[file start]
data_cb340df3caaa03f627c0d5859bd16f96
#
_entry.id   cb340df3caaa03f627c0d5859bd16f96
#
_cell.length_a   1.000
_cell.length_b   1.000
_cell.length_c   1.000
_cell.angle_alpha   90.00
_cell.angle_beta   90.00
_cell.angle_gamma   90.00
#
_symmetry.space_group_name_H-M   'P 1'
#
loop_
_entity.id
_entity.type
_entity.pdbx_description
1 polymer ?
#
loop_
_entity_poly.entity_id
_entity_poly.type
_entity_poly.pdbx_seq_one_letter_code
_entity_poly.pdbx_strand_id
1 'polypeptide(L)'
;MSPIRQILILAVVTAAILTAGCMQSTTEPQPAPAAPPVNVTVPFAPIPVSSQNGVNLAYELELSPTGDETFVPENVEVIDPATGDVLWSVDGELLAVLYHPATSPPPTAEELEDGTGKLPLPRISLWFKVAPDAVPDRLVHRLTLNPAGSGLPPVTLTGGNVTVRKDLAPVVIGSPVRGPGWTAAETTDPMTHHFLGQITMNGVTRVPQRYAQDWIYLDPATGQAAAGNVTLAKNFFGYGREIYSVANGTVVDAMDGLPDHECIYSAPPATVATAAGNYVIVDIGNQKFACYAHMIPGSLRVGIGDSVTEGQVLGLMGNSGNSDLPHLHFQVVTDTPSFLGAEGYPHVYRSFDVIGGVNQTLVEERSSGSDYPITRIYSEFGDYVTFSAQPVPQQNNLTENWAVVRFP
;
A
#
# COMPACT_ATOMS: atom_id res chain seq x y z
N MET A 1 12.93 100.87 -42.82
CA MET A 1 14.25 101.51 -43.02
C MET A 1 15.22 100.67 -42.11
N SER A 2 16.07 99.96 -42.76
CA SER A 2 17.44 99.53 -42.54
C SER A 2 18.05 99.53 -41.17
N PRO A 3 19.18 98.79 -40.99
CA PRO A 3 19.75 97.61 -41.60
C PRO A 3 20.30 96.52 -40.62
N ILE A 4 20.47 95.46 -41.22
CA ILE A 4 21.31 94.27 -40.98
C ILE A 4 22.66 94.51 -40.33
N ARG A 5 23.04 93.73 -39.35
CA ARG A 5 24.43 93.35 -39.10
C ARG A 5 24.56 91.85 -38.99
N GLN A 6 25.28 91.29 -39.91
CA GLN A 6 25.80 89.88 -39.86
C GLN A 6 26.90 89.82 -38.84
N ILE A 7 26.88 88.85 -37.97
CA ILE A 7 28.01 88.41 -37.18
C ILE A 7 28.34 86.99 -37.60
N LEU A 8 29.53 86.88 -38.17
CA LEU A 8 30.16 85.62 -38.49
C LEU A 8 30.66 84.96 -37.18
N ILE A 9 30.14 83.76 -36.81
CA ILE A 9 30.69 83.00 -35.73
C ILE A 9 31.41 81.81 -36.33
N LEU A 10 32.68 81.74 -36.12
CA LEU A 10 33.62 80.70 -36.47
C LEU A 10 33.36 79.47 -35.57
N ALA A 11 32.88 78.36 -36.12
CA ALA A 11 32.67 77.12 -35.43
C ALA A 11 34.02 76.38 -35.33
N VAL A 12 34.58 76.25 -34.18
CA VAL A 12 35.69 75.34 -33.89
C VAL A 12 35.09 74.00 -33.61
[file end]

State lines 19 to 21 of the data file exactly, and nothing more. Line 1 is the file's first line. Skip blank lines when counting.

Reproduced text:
#
loop_
_entity_poly.entity_id